Since Inauguration Day, conservatives might be heartened and even jazzed about what’s been coming out of D.C. But now that Republicans own D.C., isn’t it time to start training our critical lights on the GOP to help make them even better? One reason to come down on our own is because we’re hearing, yet again, of plans for income tax cuts for the middle class. Right now, that’s a bad idea. Warning: the following may constitute a minority opinion.

The middle class is not overtaxed, at least when it comes to the income tax. The Congressional Budget Office reports that in 2013 the middle quintile of income taxpayers had an effective income tax rate of just 2.6 percent. To verify that, see the CBO’s June 2016 report “The Distribution of Household Income and Federal Taxes, 2013” and go to page 11 where at the bottom you’ll read: “The average individual income tax rate was 2.6 percent for the middle quintile, 6.1 percent for the fourth quintile, and 15.5 percent for the highest quintile (see Figure 5).” Even the fourth quintile, the next-to-highest fifth of us, paid an average effective income tax rate that was well below the lowest statutory rate.

On page 5 of U.S Census Bureau’s 2014 report “Income and Poverty in the United States: 2013,” we read this: “Median household income was $51,939 in 2013.” Now, 2.6 percent of that median income is $1,350. That should be the average federal income tax bill for the middle 20 percent of taxpayers. Is that so much?

But some in the middle class are overtaxed, at least when compared to the others in their quintile. In 2013, it was possible for someone who fit a certain profile to earn the median income and to have had an income tax bill of $6,410 and an effective rate of 12.34 percent. Meaning: both her income tax bill and her effective rate would have been 4.74 times the average.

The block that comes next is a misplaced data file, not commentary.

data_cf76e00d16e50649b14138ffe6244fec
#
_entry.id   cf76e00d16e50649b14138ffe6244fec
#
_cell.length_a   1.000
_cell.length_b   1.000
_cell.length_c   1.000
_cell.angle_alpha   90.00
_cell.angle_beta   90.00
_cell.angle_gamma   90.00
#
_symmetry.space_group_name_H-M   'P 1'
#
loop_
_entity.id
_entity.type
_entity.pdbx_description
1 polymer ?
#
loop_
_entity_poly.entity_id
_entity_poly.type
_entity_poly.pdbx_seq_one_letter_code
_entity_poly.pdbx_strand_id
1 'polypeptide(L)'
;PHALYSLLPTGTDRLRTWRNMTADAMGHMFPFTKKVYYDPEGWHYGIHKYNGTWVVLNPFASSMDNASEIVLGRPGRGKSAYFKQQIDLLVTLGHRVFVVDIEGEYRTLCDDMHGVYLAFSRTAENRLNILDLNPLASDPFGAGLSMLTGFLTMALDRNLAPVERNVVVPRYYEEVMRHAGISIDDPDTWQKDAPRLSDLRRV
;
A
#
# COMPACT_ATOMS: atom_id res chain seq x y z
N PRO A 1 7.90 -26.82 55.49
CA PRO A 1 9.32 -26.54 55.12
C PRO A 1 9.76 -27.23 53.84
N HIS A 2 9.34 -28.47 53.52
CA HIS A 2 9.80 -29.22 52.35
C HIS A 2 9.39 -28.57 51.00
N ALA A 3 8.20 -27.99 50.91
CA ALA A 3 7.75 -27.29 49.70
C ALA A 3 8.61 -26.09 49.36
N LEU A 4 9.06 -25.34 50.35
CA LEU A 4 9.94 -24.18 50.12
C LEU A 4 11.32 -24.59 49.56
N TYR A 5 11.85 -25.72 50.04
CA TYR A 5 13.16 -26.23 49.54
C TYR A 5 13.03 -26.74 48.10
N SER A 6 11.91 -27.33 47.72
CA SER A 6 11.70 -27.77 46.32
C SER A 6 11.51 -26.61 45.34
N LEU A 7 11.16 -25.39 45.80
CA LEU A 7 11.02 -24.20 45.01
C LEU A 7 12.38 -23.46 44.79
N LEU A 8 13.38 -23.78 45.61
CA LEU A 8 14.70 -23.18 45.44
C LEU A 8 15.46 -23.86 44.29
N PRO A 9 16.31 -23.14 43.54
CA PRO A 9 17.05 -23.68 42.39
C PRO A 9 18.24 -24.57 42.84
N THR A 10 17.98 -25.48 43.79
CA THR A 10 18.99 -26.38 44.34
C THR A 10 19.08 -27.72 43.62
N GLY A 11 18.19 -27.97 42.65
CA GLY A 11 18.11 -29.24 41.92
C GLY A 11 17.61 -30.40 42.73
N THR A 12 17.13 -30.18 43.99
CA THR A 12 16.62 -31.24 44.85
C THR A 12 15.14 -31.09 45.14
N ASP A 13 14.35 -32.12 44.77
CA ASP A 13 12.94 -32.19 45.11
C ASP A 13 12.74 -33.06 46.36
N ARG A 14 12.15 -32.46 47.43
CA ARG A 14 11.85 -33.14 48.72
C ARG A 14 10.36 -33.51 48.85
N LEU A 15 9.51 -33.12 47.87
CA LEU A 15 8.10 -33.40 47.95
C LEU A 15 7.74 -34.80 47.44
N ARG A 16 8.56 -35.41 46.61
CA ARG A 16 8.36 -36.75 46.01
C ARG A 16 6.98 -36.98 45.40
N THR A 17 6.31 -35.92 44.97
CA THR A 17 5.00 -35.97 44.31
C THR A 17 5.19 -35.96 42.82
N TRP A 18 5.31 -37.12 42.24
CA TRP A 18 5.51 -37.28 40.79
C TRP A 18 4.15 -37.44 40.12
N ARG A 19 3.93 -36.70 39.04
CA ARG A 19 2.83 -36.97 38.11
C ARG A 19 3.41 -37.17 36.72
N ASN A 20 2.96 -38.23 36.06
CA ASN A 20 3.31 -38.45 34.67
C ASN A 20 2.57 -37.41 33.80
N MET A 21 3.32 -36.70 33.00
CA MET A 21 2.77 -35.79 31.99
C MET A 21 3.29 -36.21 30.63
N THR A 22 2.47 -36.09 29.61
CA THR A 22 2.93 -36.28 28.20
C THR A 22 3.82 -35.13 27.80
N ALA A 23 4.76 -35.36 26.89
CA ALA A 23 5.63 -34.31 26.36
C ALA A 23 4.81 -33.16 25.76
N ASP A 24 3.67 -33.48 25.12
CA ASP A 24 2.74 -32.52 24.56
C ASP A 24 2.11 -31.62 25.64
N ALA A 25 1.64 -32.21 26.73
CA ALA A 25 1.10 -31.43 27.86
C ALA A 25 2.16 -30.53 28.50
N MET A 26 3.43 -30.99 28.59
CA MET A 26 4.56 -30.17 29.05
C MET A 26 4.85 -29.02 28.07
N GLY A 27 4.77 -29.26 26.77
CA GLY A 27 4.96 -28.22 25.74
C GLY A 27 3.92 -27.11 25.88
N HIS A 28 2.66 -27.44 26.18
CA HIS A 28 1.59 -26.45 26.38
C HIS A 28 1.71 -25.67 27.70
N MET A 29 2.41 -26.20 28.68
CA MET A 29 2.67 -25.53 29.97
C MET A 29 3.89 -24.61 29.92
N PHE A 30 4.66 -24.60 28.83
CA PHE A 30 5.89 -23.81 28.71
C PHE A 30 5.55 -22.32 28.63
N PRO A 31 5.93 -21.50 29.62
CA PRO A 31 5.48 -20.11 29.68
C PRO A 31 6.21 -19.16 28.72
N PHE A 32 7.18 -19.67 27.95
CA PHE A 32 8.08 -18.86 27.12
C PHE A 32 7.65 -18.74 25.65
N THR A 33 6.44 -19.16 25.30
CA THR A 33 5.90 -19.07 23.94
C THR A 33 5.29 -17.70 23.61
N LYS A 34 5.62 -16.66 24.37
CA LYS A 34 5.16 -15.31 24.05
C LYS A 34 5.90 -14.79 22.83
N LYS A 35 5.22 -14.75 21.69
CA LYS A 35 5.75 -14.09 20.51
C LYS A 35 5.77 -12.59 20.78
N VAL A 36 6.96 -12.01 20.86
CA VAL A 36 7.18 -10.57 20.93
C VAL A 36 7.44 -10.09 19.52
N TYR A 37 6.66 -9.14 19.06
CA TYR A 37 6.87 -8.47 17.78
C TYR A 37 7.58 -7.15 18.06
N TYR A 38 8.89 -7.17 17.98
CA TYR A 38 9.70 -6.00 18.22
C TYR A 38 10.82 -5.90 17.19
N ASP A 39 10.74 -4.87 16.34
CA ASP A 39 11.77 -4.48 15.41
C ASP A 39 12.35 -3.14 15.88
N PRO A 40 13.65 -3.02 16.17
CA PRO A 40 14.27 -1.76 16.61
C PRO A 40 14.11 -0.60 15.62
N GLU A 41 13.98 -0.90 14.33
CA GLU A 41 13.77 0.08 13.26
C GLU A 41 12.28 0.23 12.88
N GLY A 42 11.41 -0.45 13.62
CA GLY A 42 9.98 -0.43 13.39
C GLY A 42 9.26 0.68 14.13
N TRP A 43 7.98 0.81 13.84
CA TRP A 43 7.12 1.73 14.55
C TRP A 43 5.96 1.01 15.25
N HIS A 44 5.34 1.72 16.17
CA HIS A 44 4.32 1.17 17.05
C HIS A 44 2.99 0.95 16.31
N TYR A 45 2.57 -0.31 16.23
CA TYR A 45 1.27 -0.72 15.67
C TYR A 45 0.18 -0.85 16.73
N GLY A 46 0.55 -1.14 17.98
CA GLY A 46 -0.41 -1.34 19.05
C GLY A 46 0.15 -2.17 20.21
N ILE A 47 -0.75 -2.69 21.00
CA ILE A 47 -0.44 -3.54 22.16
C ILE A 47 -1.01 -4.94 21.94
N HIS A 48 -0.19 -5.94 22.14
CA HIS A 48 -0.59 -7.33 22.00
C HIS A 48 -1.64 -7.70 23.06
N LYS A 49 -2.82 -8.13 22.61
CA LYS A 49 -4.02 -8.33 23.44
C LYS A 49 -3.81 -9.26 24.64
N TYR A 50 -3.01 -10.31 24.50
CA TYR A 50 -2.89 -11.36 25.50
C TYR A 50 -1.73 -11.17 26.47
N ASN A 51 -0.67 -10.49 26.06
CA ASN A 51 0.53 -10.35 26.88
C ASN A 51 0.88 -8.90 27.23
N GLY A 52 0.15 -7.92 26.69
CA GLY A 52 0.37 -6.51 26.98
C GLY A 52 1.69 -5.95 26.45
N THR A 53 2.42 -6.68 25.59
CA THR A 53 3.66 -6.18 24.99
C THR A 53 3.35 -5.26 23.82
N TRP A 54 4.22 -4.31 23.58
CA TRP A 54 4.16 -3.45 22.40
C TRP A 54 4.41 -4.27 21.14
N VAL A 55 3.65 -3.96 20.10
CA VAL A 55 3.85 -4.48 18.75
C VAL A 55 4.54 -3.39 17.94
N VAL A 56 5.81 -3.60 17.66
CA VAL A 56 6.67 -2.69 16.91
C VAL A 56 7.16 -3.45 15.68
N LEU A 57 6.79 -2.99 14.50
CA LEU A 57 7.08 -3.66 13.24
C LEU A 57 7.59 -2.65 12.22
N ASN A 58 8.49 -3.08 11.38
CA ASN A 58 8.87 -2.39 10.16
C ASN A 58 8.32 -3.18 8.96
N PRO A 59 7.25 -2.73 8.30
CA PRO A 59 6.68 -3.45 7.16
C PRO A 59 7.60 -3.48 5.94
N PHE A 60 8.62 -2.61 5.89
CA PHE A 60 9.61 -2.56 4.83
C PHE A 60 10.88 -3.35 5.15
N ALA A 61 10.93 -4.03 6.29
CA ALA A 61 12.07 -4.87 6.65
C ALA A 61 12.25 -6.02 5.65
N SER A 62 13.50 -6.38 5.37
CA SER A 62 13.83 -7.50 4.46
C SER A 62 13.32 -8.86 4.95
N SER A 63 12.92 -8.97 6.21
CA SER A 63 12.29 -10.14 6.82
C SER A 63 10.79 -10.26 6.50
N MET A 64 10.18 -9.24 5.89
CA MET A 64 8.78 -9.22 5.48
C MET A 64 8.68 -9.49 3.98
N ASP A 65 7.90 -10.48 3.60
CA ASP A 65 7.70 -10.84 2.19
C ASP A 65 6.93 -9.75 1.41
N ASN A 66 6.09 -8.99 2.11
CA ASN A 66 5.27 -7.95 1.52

If it seems outrageous that a person earning a modest income could be paying so much more than someone else earning the exact same income, then do what I did and figure her taxes. Just fill in the 2013 1040EZ form for an unmarried person making the median income. Our hypothetical taxpayer earning the 2013 median income of $51,939 would be eligible for the standard deduction only, exactly $10K. Verify her tax bill on page 33 of the 2013 Tax Table.

In 2013, our hypothetical taxpayer earning the median income would have her last dollar taxed at 25 percent (her marginal rate), whereas the average earner of that income would have her last dollar taxed at 10 percent (see Tax Foundation chart). Such anomalies, whereby earners with comparable incomes pay at quite different effective rates, are even possible in the bottom two quintiles, despite their having average effective rates in 2013 that were negative: -7.2 percent and -1.2 percent.

On Dec. 3 in “A Great Deal for the Many,” conservative New York Times columnist Ross Douthat worried about crony capitalism and a policy that “ignores deep Hayekian insights.” But his main concern was “stagnant take-home pay,” and he has his own ideas about upping that:

However: It is possible for policy makers to raise take-home pay directly even without big boosts in the underlying wages. Cutting payroll taxes would do it. The earned-income tax credit does it. Middle-class tax cuts do it. Child tax credits do it. A wage subsidy would do it. The list of possibilities is long.